India launches air quality index for major cities | News | DW | 06.04.2015
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India launches air quality index for major cities

The Indian government is rolling out a national air quality index in 10 of its biggest cities. Indian cities are among those with the worst air quality in the world.

The index is to be launched in 10 major cities, including Mumbai and New Delhi, with the aim of eventually covering 66 cities. The Indian capital is one of the worst cities globally for air pollution and may soon knock Beijing off the top spot.

Prime Minister Narendra Modi launched the index at a conference of state environment ministers on Monday. He blamed changing lifestyles that have come with India's growing economic power for the rising pollution.

"Until we focus on our lifestyle and get the world to focus on it, we will not succeed despite all other measures being taken," Modi said in New Delhi. "It is difficult to convince the developed nations about this," he said, calling on Indians to set an example.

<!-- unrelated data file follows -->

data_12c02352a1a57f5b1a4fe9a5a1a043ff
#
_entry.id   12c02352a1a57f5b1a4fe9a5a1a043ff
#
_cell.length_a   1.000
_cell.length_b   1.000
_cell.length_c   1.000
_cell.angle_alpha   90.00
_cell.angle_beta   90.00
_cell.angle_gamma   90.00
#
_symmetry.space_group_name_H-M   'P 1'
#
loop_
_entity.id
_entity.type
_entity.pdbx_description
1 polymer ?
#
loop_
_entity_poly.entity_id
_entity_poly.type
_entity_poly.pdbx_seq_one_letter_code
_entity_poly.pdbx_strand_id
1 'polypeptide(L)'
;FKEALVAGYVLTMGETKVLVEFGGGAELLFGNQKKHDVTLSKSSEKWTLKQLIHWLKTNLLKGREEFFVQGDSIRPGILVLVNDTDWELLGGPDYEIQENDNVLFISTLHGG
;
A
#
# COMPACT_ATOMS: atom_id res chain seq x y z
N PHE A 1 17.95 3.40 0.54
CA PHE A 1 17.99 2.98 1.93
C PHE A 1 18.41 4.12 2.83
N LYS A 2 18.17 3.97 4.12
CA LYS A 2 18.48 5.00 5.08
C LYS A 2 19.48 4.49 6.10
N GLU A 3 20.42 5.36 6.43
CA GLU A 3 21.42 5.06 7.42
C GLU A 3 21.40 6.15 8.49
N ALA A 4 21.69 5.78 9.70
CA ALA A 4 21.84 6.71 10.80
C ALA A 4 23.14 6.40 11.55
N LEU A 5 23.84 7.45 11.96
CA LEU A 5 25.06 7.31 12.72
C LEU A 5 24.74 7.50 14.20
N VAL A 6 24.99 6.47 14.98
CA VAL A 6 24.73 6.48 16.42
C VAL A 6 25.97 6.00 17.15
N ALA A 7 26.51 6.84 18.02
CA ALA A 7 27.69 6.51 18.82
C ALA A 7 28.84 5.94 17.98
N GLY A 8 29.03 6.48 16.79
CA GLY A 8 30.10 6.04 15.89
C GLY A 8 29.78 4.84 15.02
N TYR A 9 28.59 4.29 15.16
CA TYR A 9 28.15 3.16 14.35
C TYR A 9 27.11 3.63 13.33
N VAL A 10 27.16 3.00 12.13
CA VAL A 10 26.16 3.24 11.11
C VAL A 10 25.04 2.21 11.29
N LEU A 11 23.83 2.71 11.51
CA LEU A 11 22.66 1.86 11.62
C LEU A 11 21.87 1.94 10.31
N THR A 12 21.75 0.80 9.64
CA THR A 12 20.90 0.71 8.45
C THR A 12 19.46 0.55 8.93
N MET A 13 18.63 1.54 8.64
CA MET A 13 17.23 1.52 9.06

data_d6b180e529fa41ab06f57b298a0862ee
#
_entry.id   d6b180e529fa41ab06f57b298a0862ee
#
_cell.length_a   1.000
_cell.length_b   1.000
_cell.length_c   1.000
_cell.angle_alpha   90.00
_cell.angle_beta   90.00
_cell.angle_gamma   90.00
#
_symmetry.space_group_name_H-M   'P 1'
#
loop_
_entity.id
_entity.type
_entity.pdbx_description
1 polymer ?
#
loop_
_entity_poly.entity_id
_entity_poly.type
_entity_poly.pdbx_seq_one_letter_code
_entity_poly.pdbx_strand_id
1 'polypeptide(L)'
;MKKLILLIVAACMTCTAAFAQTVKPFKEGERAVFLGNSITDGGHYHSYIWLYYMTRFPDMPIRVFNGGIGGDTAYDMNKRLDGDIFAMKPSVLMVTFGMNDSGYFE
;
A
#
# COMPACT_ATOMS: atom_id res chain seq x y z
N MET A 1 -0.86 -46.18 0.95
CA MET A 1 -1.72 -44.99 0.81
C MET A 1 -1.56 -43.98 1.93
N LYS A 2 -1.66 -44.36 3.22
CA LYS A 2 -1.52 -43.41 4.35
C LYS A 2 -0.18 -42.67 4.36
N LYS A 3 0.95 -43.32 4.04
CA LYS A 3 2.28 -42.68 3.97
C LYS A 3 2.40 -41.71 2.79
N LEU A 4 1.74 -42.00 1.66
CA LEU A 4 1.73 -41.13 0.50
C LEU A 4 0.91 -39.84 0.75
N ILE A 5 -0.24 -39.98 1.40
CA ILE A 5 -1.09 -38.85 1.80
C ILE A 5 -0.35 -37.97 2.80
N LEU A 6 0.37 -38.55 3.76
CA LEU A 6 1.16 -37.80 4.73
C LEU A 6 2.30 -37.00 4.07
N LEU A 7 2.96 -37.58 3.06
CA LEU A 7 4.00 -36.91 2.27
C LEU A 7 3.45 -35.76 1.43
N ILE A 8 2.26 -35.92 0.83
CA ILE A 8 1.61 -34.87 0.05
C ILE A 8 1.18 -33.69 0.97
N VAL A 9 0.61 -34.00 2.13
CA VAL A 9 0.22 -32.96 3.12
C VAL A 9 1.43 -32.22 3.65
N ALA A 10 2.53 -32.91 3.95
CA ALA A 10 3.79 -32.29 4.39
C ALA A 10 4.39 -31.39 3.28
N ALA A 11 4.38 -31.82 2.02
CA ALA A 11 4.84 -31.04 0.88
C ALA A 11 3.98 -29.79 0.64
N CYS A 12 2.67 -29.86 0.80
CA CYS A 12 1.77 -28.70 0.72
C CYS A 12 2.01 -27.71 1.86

The Indian government gave little detail, however, on what it intends to do to improve air quality, except to say it would introduce new rules on disposing of construction waste.

Much of India's pollution comes from thousands of building sites, coal-fired power plants, domestic cooking with firewood or cow dung, diesel fuel and crop burning.

Last year, a report by scientists at Yale and Columbia universities in the US found that India and China both had very high levels of small airborne particles that could lead to lung cancer and other respiratory diseases. India ranks 155 of 178 countries in the report's Environmental Performance Index.

A World Health Organization (WHO) study of 1,600 cities released last year showed that New Delhi has the world's highest annual average concentration of small airborne particles known as PM2.5 - higher even than the Chinese capital Beijing. India disputes the figures but has admitted that pollution levels are comparable.

Air pollution kills over 620,000 people a year in India and millions across the world, according to the WHO.

ng/kms (AP, dpa, AFP)